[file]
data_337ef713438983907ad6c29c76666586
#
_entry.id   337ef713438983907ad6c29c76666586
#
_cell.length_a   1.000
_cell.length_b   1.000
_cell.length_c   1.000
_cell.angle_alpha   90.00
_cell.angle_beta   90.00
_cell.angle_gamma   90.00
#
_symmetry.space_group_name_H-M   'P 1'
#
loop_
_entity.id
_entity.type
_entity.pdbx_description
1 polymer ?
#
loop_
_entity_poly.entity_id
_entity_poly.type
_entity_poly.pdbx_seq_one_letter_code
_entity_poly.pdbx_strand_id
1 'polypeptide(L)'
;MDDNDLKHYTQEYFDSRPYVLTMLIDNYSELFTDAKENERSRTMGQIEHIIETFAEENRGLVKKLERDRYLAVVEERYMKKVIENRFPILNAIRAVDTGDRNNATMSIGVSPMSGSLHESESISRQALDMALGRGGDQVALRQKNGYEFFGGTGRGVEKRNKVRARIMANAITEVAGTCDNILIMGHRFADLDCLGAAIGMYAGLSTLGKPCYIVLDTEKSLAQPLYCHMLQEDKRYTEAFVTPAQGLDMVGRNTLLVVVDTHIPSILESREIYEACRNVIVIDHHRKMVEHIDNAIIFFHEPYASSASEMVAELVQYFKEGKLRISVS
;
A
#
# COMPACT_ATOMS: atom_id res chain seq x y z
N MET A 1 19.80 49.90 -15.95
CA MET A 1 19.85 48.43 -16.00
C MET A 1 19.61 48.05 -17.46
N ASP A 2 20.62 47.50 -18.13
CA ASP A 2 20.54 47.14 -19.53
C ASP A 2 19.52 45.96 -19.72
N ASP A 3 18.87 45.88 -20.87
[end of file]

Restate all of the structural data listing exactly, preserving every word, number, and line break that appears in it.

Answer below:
data_337ef713438983907ad6c29c76666586
#
_entry.id   337ef713438983907ad6c29c76666586
#
_cell.length_a   1.000
_cell.length_b   1.000
_cell.length_c   1.000
_cell.angle_alpha   90.00
_cell.angle_beta   90.00
_cell.angle_gamma   90.00
#
_symmetry.space_group_name_H-M   'P 1'
#
loop_
_entity.id
_entity.type
_entity.pdbx_description
1 polymer ?
#
loop_
_entity_poly.entity_id
_entity_poly.type
_entity_poly.pdbx_seq_one_letter_code
_entity_poly.pdbx_strand_id
1 'polypeptide(L)'
;MDDNDLKHYTQEYFDSRPYVLTMLIDNYSELFTDAKENERSRTMGQIEHIIETFAEENRGLVKKLERDRYLAVVEERYMKKVIENRFPILNAIRAVDTGDRNNATMSIGVSPMSGSLHESESISRQALDMALGRGGDQVALRQKNGYEFFGGTGRGVEKRNKVRARIMANAITEVAGTCDNILIMGHRFADLDCLGAAIGMYAGLSTLGKPCYIVLDTEKSLAQPLYCHMLQEDKRYTEAFVTPAQGLDMVGRNTLLVVVDTHIPSILESREIYEACRNVIVIDHHRKMVEHIDNAIIFFHEPYASSASEMVAELVQYFKEGKLRISVS
;
A
#
# COMPACT_ATOMS: atom_id res chain seq x y z
N MET A 1 19.80 49.90 -15.95
CA MET A 1 19.85 48.43 -16.00
C MET A 1 19.61 48.05 -17.46
N ASP A 2 20.62 47.50 -18.13
CA ASP A 2 20.54 47.14 -19.53
C ASP A 2 19.52 45.96 -19.72
N ASP A 3 18.87 45.88 -20.87